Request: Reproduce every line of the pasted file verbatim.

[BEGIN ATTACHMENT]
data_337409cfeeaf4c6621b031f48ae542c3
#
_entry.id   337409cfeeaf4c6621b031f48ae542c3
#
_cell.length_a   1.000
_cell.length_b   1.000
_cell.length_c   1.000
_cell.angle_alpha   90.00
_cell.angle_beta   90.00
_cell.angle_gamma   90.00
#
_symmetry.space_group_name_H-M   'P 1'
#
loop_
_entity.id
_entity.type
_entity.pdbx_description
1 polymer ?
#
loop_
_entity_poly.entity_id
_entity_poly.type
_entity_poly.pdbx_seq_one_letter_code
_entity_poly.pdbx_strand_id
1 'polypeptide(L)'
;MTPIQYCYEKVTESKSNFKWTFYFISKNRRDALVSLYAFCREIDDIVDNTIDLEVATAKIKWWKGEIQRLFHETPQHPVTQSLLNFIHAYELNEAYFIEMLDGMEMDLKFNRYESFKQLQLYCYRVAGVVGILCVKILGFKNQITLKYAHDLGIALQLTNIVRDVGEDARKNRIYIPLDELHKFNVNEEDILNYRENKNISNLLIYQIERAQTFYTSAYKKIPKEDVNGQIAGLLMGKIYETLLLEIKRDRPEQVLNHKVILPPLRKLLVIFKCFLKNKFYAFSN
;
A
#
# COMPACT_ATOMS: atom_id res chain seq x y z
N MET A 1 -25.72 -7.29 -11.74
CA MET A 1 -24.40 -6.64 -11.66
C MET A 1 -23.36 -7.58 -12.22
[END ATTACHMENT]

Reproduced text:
data_337409cfeeaf4c6621b031f48ae542c3
#
_entry.id   337409cfeeaf4c6621b031f48ae542c3
#
_cell.length_a   1.000
_cell.length_b   1.000
_cell.length_c   1.000
_cell.angle_alpha   90.00
_cell.angle_beta   90.00
_cell.angle_gamma   90.00
#
_symmetry.space_group_name_H-M   'P 1'
#
loop_
_entity.id
_entity.type
_entity.pdbx_description
1 polymer ?
#
loop_
_entity_poly.entity_id
_entity_poly.type
_entity_poly.pdbx_seq_one_letter_code
_entity_poly.pdbx_strand_id
1 'polypeptide(L)'
;MTPIQYCYEKVTESKSNFKWTFYFISKNRRDALVSLYAFCREIDDIVDNTIDLEVATAKIKWWKGEIQRLFHETPQHPVTQSLLNFIHAYELNEAYFIEMLDGMEMDLKFNRYESFKQLQLYCYRVAGVVGILCVKILGFKNQITLKYAHDLGIALQLTNIVRDVGEDARKNRIYIPLDELHKFNVNEEDILNYRENKNISNLLIYQIERAQTFYTSAYKKIPKEDVNGQIAGLLMGKIYETLLLEIKRDRPEQVLNHKVILPPLRKLLVIFKCFLKNKFYAFSN
;
A
#
# COMPACT_ATOMS: atom_id res chain seq x y z
N MET A 1 -25.72 -7.29 -11.74
CA MET A 1 -24.40 -6.64 -11.66
C MET A 1 -23.36 -7.58 -12.22